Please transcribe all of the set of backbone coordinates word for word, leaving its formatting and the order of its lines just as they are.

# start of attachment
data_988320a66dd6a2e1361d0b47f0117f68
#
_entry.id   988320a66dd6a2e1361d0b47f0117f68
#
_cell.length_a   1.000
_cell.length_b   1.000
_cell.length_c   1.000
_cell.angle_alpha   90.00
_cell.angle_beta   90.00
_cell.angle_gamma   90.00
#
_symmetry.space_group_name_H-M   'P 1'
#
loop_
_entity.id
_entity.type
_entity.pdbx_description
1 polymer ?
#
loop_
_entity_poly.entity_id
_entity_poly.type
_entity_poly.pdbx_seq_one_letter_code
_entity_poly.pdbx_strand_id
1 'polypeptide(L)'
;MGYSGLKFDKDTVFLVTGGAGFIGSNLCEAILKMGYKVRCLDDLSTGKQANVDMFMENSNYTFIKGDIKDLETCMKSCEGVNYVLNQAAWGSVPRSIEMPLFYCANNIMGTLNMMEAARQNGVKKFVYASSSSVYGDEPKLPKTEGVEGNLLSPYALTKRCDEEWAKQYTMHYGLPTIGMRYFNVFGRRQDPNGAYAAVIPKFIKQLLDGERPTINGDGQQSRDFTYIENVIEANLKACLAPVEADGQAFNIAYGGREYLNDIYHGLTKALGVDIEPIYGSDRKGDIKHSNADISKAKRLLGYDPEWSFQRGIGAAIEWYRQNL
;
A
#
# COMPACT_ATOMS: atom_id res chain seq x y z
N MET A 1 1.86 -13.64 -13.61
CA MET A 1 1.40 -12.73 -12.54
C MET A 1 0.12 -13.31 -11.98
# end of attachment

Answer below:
data_988320a66dd6a2e1361d0b47f0117f68
#
_entry.id   988320a66dd6a2e1361d0b47f0117f68
#
_cell.length_a   1.000
_cell.length_b   1.000
_cell.length_c   1.000
_cell.angle_alpha   90.00
_cell.angle_beta   90.00
_cell.angle_gamma   90.00
#
_symmetry.space_group_name_H-M   'P 1'
#
loop_
_entity.id
_entity.type
_entity.pdbx_description
1 polymer ?
#
loop_
_entity_poly.entity_id
_entity_poly.type
_entity_poly.pdbx_seq_one_letter_code
_entity_poly.pdbx_strand_id
1 'polypeptide(L)'
;MGYSGLKFDKDTVFLVTGGAGFIGSNLCEAILKMGYKVRCLDDLSTGKQANVDMFMENSNYTFIKGDIKDLETCMKSCEGVNYVLNQAAWGSVPRSIEMPLFYCANNIMGTLNMMEAARQNGVKKFVYASSSSVYGDEPKLPKTEGVEGNLLSPYALTKRCDEEWAKQYTMHYGLPTIGMRYFNVFGRRQDPNGAYAAVIPKFIKQLLDGERPTINGDGQQSRDFTYIENVIEANLKACLAPVEADGQAFNIAYGGREYLNDIYHGLTKALGVDIEPIYGSDRKGDIKHSNADISKAKRLLGYDPEWSFQRGIGAAIEWYRQNL
;
A
#
# COMPACT_ATOMS: atom_id res chain seq x y z
N MET A 1 1.86 -13.64 -13.61
CA MET A 1 1.40 -12.73 -12.54
C MET A 1 0.12 -13.31 -11.98